D/O Parvathamma Movie Review: Haripriya Is Great But The Film Needed A Tighter Fight Between The Crime And The Revelation, Film Companion

Language: Kannada

Cast: Haripriya, Sumalatha

Director: Shankar

Parvathamma is a powerful name in the Kannada film industry, for it brings to mind the Rajkumar family. Rajkumar’s sons—Shiva and Puneeth—are still amongst the top stars of Karnataka. Even Raghavendra, who had stayed away from the limelight for fifteen years, made a comeback earlier this year with Ammana Mane. If you ask me where the late Parvathamma fits amidst these names, I’d point you to the several films she had produced over five decades, featuring her husband and sons. So, naturally, her name has a nostalgic effect amongst scores of Kannada film-goers. But that has got nothing to do with this week’s release, D/o Parvathamma, which stars Sumalatha in the title role.

After having won a fierce battle at the recently concluded Lok Sabha election (in Mandya), she’s back on the big screen as a single mother who pressurises her older daughter, Vaidehi (Haripriya), to get married. The mother-daughter conversations that are a part of this movie can take place at any home in India, but what’s fascinating is that Parvathamma doesn’t tell Vaidehi to focus on her personal life alone, or blame her work for not showing any interest in getting hitched.

Vaidehi isn’t the one to ask for help from men to cross a street. She doesn’t pick up puppies and go, “Wow! So cute,” or dance in the rain. No, no, no! That’s not her. She rides bikes without a helmet, and beats up men who trouble her boyfriend. One might say that she’s channeling her inner Malashri; however, Haripriya is better here than the latter ever was.

Although, Vaidehi doesn’t wear a khaki uniform (she plays an officer who’s attached to the CB-CID wing), she comes across as a person you don’t want to mess with. Writer-director Shankar gives her some punch dialogues that are on par with what a male action star would get. The quality is the same, only the quantity has been brought down—instead of one every ten minutes, there’s one every half hour.

Mostly, the narrative straddles between the protagonist’s home life and her professional assignment where she’s tasked with solving a mystery. The autopsy report says that the victim (named Ahalya) committed suicide, but her parents believe that she was murdered. At the heart of the film, this particular case is quite captivating.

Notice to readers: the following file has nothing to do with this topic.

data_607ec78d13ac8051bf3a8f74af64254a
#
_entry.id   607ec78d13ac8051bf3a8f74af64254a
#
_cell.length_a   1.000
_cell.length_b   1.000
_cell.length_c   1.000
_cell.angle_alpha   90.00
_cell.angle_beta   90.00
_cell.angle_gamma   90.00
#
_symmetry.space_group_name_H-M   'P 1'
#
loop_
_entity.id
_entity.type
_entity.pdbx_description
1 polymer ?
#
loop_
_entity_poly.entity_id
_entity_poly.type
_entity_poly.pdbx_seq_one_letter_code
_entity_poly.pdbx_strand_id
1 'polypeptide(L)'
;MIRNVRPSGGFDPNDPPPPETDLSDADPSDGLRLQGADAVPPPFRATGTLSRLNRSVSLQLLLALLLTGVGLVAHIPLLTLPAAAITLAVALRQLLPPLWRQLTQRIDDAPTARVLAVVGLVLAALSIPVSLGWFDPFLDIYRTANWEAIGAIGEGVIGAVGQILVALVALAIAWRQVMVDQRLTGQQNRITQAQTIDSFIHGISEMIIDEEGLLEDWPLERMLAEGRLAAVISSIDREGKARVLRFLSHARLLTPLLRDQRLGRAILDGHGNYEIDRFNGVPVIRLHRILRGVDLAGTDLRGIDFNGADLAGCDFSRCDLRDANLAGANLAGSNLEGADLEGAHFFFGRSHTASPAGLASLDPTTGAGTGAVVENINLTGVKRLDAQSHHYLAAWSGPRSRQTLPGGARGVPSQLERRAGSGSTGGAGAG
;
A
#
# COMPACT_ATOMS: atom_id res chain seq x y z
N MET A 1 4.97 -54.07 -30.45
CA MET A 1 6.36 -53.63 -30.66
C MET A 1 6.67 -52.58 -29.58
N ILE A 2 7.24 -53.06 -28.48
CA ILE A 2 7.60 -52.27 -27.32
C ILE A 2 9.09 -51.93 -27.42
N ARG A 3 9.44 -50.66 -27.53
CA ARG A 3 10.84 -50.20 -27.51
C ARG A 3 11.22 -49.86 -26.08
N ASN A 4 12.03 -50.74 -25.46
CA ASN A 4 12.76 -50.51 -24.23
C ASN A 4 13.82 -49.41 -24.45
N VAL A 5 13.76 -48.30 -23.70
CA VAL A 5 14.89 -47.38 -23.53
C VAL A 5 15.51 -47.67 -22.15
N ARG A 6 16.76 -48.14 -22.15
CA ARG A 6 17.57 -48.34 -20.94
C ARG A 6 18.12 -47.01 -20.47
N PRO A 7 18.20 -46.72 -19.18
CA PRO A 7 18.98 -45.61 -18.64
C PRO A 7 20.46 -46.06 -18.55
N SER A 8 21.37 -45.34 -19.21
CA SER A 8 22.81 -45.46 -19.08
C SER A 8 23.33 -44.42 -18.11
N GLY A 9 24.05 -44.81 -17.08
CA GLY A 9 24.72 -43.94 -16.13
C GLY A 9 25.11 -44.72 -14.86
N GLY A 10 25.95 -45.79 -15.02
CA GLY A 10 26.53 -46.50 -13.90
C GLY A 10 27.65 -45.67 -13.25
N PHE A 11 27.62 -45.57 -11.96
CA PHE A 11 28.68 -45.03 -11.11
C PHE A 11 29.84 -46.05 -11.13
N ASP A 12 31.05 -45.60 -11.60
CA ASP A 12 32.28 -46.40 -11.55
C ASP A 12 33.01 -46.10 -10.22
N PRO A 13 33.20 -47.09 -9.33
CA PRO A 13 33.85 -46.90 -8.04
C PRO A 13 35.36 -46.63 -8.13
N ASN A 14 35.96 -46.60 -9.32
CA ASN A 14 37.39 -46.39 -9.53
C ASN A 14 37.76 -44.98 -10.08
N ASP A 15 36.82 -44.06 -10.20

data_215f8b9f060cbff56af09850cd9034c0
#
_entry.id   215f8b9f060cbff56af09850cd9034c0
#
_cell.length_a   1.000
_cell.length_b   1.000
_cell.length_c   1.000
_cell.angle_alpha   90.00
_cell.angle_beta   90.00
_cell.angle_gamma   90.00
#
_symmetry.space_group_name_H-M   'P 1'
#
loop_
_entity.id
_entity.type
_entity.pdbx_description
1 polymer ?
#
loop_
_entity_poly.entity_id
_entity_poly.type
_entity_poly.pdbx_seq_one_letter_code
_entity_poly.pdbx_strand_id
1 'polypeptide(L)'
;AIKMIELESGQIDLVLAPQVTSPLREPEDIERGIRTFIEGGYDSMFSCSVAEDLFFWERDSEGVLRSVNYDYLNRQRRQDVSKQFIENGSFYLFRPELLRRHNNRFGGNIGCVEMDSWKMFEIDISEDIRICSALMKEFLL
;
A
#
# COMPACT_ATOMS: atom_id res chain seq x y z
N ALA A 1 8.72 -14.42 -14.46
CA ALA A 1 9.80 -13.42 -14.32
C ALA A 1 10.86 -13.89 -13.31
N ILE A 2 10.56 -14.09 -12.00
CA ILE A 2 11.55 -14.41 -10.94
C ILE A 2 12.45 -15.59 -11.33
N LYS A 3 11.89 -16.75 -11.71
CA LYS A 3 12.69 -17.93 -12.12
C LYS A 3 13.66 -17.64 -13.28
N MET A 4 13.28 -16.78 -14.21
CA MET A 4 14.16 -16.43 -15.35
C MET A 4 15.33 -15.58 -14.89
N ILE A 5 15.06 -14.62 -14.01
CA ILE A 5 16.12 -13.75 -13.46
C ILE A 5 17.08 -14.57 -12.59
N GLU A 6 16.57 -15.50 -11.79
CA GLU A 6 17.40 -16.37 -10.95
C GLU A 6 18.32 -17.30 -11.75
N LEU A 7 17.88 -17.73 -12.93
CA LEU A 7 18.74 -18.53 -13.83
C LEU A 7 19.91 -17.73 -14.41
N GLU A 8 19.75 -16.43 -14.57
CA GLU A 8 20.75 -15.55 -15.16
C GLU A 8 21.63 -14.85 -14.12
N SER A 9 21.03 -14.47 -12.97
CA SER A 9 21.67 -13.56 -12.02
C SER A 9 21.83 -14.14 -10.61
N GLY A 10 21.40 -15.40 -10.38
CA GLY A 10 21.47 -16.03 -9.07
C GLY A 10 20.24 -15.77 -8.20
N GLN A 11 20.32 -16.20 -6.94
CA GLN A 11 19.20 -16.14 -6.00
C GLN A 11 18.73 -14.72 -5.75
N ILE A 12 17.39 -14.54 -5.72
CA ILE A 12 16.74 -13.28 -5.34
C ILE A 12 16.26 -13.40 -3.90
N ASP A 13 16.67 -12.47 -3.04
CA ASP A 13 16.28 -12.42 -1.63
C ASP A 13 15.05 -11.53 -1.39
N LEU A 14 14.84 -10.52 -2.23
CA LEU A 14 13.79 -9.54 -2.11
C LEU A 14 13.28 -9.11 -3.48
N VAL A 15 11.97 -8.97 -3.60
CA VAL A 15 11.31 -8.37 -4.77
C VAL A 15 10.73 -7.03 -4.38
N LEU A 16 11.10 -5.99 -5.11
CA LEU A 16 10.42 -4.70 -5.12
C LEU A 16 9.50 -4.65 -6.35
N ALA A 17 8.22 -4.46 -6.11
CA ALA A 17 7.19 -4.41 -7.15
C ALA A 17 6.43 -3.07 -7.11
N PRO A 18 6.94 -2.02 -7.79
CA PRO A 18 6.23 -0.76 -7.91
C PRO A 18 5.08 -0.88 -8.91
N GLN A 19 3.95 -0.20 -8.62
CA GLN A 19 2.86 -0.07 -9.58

Writer-director Shankar gives her some punch dialogues that are on par with what a male action star would get. The quality is the same, only the quantity has been brought down  

Vaidehi and her team, which involves her sidekick, Gopal (Tharanga Vishwa), recreate the events that may have happened on the fateful night. She talks to Ahalya’s boyfriend, and a couple of other people to gather information regarding the bad elements of society she may have encountered. She goes through CCTV footage to get an idea behind the nature of the crime. Nevertheless, these pulp fiction elements appear without any baggage of the breathlessness that’s required in such scenarios.

This is neither a laugh-a-minute, race-against-the-clock like Bell Bottom (of which Haripriya is a part), nor is this set in a noirish world like Kavaludaari. The clues are all handed out in the beginning and the third act simply ties the knots together. That way, D/o Parvathamma isn’t an edge of the seat thriller. Vaidehi is also not obsessed with the case, and, as a result, the viewers who are waiting on the sidelines to run to the finish line aren’t metaphorically awarded for their meticulousness.

The trope of love interests, that doesn’t have any special effect on the overall outcome, has been retained for this thriller drama, too. Ananthu (Suraj Gowda) and Rajesh (Prabhu Mundkur) appear at different points of D/o Parvathamma as docile men. All it takes is just one act of kindness from the boys for Vaidehi to throw her heart at them. And the acts are something we’ve been seeing in Indian movies for 3-4 decades now. If Ananthu carries an old woman up the stairs of a temple, Rajesh puts a smile on the faces of a bunch of beggars by giving them food regularly.

I’m not against the thought of Vaidehi getting butterflies in her stomach, but it should be definitely more than these introductory acts of civility. For an officer who gets to the bottom of the cases she handles, she’s set the bar too low for the men she falls in love with. These are the kinds of problems that arise when the characters aren’t well-rounded.

For her part, though, Haripriya is sincere in her 25th Kannada film. She’s stayed on top of the charts since Prashanth Neel’s Ugramm, which released in 2014. She’s got some more films lined up for the second half of this year. And it looks like the only way she’ll go from here is…up.

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